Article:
My mega-post on the sociology of culture as applied to the "problem" of love is finally up at Scatterplot.
Feel free to comment on any aspect of it. You know better than anyone about me, why I originally brought up the question in a fit of emo-ness during the summer when I was lying on the floor in my pajamas listening to Dusty Springfield, Mariah Carey, and Phil Collins and watching all seven seasons of Buffy. And why I'm so happy now. I'm glad that you've met and like TD, and that things are working.
You also know better than anyone what love will cost me--not individually or psychically or whatever kind of emo bullshit of being totally consumed by love (who does that kind of self-immolating love?), but in terms of family disapproval, because my dad is racist and psycho like that and will probably disown me for marrying a non-Vietnamese person. Sigh. I really love Swidler's book, and understand why she chose a relatively homogenous sample of upper middle class white Americans, but I quibble, personally, with this consequence of that homogeneity:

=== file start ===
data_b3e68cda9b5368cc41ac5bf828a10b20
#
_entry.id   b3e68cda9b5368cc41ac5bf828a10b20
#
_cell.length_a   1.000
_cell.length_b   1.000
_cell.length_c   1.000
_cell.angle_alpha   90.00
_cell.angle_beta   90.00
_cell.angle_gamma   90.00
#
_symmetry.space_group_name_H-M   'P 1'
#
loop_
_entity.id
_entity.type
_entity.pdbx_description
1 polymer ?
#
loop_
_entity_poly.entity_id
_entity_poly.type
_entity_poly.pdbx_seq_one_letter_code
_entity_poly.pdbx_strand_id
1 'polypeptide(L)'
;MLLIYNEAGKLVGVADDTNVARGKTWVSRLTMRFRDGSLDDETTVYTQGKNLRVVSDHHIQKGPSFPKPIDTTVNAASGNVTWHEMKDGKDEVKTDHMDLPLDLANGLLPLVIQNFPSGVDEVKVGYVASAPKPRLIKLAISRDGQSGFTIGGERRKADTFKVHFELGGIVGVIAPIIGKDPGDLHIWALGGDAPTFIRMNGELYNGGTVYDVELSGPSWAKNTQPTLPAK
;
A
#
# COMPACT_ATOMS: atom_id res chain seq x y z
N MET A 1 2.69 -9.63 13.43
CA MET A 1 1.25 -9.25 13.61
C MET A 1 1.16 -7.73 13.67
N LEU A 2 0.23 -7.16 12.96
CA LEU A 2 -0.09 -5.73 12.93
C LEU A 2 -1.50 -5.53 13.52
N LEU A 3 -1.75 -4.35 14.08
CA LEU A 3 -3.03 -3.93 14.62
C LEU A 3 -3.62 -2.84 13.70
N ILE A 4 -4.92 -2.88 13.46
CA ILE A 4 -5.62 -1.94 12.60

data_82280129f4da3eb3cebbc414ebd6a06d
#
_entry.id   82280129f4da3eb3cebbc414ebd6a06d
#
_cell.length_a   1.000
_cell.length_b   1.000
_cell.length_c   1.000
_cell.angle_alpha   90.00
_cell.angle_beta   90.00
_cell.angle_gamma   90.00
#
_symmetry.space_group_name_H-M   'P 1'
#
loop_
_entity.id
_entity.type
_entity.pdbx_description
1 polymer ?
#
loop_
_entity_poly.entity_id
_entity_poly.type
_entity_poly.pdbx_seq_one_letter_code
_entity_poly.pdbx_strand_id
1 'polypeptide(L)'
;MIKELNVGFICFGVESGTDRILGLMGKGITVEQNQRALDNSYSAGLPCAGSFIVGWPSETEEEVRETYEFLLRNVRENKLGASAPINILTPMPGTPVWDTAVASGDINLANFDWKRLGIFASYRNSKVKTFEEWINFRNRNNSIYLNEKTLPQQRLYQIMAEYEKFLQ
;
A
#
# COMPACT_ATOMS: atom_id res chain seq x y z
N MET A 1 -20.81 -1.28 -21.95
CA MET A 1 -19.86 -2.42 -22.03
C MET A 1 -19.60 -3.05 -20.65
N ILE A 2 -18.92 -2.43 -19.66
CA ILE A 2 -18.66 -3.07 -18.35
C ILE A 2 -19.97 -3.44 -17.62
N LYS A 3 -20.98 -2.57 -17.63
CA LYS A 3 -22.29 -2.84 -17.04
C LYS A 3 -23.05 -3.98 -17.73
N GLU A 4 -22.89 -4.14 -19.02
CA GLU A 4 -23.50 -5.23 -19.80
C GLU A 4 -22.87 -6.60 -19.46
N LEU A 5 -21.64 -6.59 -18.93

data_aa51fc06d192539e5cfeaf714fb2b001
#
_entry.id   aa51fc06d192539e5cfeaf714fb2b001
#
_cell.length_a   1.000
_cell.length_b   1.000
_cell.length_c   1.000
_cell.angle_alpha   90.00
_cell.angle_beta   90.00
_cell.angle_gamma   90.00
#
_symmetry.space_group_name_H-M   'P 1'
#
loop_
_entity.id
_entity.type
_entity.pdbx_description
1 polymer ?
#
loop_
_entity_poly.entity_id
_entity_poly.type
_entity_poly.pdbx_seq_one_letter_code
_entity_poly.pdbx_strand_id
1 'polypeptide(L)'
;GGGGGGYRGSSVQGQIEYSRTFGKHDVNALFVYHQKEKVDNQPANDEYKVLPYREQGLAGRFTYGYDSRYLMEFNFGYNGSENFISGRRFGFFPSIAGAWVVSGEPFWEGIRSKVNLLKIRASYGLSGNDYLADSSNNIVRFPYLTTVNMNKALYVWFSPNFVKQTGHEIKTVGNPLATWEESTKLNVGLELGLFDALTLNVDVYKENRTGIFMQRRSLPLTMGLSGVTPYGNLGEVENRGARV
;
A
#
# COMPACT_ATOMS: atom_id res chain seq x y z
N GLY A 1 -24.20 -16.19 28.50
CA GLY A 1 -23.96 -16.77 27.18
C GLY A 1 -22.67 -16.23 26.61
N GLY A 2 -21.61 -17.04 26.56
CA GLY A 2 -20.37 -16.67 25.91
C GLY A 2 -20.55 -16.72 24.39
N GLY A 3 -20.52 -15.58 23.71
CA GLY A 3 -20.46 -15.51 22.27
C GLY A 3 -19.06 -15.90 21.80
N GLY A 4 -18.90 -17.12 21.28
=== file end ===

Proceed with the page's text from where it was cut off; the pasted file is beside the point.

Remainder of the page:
Very few interviewees described heroic struggles to marry against social or family opposition...There was an occasional marriage against parental opposition, but little was made of it. These interviewees on the whole seemed perfectly content to have married just the kinds of people their parents wanted for them, and indeed, they frequently said jsut that....Heroic struggle to marry has largely disappeared from the accounts my interviewees give of their lives, but it has been replaced by another powerful heroism--the heroic effort necessary to keep relationships together (121-122).Great. Now I gotta endure all of the travails and neuroses of typical educated, middle-class Americans and still go through my last-vestiges-of-immigration Fievel/West Side Story dramatic musical. I've never accused you of white privilege, but man, this kind of sucks for me.
Can't wait to hear your thoughts. Sorry for the delay. But dude, look at all the books I read and all of the references!